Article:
Many left the villages. Others remained silent. Those who didn't shut up were the center of glances and whispers. But he tiptoes over them, even if they were forced to leave. Also now they are obvious, when politicians and associations talk about repopulation. In the collective imagination, homosexuals are in the cities, with their atmosphere bars and their traffic jams and crowded sidewalks. But stereotypes fall short and turn their backs on those who do live in rural areas, a place where the two last names tend to weigh more than the proper name. And some who marched want to return. That is why they cry out for referents of the LGTBI collective also in the field. That is already well from so much isolation, they say. That it is time to weave alliances, to stop being invisible.
The meeting is the germ of that network that begins to weave. The meeting, this Saturday in Soria. A fortnight of people is entering a room where the chairs are arranged in a circle. They have been talking on social networks for months, some are getting expensive at the same time. They come from the provinces of Teruel, La Rioja, Guadalajara, Soria, Zaragoza, Navarra … They are between thirty and fifty years old. They are gay, yes, and many other things, they insist. Enough of labels. Professor, engineer, agricultural technician, journalist, factory worker, worker in the world of tourism … Almost everyone has in common that they know what it is to feel alone, what it is to leave home to be able to meet.
He begins to speak Chuse Aliaga, a 49-year-old Aragonese who is the link of the group. It takes years of activism, of trying to make the group visible. So he decided to promote this meeting, held in the third edition of the Presura fair, which brings together social entrepreneurs who try to combat depopulation by revitalizing peoples. In the room they are clear about the objective: to connect associations, LGTBI initiatives that already exist in rural areas, isolated from each other and citizens. “We are ghosts,” summarizes Cuca Martínez, a 54-year-old gaditana based in Jaca (Huesca). They say that in the villages it is common to live the sexual condition indoors or without meaning in activism. Even more among women. “Female sexuality remains hidden. We have the Catholic culture as a gravestone on top, ”she laments, the only woman in the group.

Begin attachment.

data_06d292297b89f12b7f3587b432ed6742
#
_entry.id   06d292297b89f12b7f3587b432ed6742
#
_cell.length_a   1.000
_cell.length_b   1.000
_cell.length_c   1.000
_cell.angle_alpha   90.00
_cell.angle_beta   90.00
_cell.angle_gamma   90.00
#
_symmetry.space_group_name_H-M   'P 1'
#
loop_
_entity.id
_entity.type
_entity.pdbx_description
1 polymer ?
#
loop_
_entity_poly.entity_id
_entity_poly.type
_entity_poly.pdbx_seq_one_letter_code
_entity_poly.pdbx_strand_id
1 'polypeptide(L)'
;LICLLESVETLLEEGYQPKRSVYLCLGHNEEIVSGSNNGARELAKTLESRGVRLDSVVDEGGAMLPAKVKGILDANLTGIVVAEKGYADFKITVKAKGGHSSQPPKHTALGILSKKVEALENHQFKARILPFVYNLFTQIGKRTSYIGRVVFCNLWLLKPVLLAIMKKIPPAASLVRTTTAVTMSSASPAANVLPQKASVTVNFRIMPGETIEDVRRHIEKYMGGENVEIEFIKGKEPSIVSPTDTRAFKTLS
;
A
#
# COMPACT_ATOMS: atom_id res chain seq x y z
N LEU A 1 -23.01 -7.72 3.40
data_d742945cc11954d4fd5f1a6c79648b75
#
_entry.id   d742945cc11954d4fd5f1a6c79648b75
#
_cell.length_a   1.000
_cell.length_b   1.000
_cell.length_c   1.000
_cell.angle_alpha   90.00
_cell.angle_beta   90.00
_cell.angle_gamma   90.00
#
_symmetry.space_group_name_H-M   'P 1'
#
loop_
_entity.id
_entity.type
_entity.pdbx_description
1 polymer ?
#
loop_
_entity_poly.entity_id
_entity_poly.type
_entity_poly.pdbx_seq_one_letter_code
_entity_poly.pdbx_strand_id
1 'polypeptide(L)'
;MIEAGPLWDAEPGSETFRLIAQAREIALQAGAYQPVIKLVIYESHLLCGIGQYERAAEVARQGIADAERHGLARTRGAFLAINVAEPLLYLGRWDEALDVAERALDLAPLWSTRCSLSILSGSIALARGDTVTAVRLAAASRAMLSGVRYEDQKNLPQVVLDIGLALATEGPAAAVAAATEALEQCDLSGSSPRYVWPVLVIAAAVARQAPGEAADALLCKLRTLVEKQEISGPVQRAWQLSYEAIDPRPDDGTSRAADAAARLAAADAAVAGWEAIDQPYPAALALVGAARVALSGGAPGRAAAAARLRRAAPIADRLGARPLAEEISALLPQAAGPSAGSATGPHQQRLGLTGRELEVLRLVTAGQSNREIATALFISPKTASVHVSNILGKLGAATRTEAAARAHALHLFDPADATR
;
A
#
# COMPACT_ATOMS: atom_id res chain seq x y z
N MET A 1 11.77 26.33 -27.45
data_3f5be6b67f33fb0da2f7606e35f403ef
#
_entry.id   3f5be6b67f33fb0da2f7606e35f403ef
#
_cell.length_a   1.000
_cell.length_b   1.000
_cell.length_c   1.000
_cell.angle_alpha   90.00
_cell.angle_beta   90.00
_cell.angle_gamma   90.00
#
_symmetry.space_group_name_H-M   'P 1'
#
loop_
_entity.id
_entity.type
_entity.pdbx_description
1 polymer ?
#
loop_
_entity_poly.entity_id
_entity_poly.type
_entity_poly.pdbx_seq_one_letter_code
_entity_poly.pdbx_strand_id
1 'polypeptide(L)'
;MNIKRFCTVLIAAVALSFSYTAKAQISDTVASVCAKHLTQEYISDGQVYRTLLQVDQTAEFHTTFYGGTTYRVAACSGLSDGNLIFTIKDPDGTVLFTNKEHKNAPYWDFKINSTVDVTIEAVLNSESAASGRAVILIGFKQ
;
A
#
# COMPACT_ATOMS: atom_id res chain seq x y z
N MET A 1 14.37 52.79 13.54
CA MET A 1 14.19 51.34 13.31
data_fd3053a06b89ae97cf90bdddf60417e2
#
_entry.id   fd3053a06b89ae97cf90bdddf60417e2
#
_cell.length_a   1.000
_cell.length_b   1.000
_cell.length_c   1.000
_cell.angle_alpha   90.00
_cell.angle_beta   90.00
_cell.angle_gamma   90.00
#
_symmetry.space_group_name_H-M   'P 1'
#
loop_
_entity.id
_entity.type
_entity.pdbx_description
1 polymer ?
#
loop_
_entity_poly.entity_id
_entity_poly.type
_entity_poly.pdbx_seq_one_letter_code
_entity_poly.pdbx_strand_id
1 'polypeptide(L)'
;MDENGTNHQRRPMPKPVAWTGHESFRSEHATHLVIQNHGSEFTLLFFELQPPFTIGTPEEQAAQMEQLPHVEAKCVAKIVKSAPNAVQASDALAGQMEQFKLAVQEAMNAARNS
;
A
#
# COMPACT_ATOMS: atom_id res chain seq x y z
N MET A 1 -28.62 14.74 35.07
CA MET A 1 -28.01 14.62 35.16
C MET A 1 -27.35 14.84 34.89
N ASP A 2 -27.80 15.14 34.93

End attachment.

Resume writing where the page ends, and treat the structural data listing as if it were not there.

“Our struggle and the feminist go hand in hand,” says Pedro M. C., a 44-year-old Galician who now lives in Logroño and wants to go with her husband to a town of about 50 inhabitants in Álava. “In the rural world there is a brutal disconnection. Maybe you think you are alone, or you know someone who is also gay, but who is in the closet, ”he says. “My reference was the son of a neighbor, who had to leave, the poor. There is always a figure, the fag of the people, and is usually negative. So we have to go to the cities at some point to assert ourselves. ” In your town, do you know it? “If they don't know it, it's because they don't want to know: I've been visiting with the same friend for 10 years,” he jokes.
“Cazurrismo there are everywhere, in the towns and cities, ”explains Toni Sánchez, 56, who now lives in Zaragoza but is looking forward to returning to the countryside. “But peoples are microcosm. When they accept you, you are fully supported. The problem is that when there is rejection, you live much more intensely, ”explains Chuse Aliaga. In the city there are always more people to turn to and where to go unnoticed. They also agree that rejection is primed, especially with the outsider. “If you are from here, we love you, what are you going to do, but being outside…” says Pedro M. C.